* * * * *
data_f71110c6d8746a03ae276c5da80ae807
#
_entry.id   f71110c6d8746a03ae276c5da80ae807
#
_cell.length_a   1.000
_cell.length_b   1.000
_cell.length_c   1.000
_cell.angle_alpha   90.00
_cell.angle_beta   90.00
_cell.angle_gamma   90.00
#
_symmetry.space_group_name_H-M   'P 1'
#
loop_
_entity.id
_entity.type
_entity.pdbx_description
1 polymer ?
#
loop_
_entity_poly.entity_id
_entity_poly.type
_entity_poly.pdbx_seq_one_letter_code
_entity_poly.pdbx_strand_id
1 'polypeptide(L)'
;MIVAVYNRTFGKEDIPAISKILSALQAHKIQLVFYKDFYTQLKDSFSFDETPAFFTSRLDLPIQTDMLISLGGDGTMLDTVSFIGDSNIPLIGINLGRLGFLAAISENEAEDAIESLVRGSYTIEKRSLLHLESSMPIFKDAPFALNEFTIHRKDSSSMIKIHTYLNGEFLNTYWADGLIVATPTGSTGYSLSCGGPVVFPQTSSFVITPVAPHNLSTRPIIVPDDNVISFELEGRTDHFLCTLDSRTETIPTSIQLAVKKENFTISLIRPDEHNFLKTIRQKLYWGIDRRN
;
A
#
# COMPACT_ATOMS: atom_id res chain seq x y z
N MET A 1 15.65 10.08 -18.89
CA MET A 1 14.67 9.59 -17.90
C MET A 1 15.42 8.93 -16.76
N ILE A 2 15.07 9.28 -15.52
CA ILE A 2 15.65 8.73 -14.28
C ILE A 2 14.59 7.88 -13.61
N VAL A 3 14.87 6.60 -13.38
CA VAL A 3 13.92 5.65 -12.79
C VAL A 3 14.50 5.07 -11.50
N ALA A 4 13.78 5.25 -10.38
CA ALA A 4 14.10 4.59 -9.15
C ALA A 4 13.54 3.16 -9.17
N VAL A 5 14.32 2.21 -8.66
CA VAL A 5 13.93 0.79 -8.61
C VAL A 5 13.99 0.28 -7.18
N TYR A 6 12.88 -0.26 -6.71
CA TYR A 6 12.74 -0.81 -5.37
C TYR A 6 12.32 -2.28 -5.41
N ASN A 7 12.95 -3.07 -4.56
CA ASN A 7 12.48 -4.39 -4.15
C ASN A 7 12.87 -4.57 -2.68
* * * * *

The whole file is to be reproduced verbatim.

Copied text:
data_f71110c6d8746a03ae276c5da80ae807
#
_entry.id   f71110c6d8746a03ae276c5da80ae807
#
_cell.length_a   1.000
_cell.length_b   1.000
_cell.length_c   1.000
_cell.angle_alpha   90.00
_cell.angle_beta   90.00
_cell.angle_gamma   90.00
#
_symmetry.space_group_name_H-M   'P 1'
#
loop_
_entity.id
_entity.type
_entity.pdbx_description
1 polymer ?
#
loop_
_entity_poly.entity_id
_entity_poly.type
_entity_poly.pdbx_seq_one_letter_code
_entity_poly.pdbx_strand_id
1 'polypeptide(L)'
;MIVAVYNRTFGKEDIPAISKILSALQAHKIQLVFYKDFYTQLKDSFSFDETPAFFTSRLDLPIQTDMLISLGGDGTMLDTVSFIGDSNIPLIGINLGRLGFLAAISENEAEDAIESLVRGSYTIEKRSLLHLESSMPIFKDAPFALNEFTIHRKDSSSMIKIHTYLNGEFLNTYWADGLIVATPTGSTGYSLSCGGPVVFPQTSSFVITPVAPHNLSTRPIIVPDDNVISFELEGRTDHFLCTLDSRTETIPTSIQLAVKKENFTISLIRPDEHNFLKTIRQKLYWGIDRRN
;
A
#
# COMPACT_ATOMS: atom_id res chain seq x y z
N MET A 1 15.65 10.08 -18.89
CA MET A 1 14.67 9.59 -17.90
C MET A 1 15.42 8.93 -16.76
N ILE A 2 15.07 9.28 -15.52
CA ILE A 2 15.65 8.73 -14.28
C ILE A 2 14.59 7.88 -13.61
N VAL A 3 14.87 6.60 -13.38
CA VAL A 3 13.92 5.65 -12.79
C VAL A 3 14.50 5.07 -11.50
N ALA A 4 13.78 5.25 -10.38
CA ALA A 4 14.10 4.59 -9.15
C ALA A 4 13.54 3.16 -9.17
N VAL A 5 14.32 2.21 -8.66
CA VAL A 5 13.93 0.79 -8.61
C VAL A 5 13.99 0.28 -7.18
N TYR A 6 12.88 -0.26 -6.71
CA TYR A 6 12.74 -0.81 -5.37
C TYR A 6 12.32 -2.28 -5.41
N ASN A 7 12.95 -3.07 -4.56
CA ASN A 7 12.48 -4.39 -4.15
C ASN A 7 12.87 -4.57 -2.68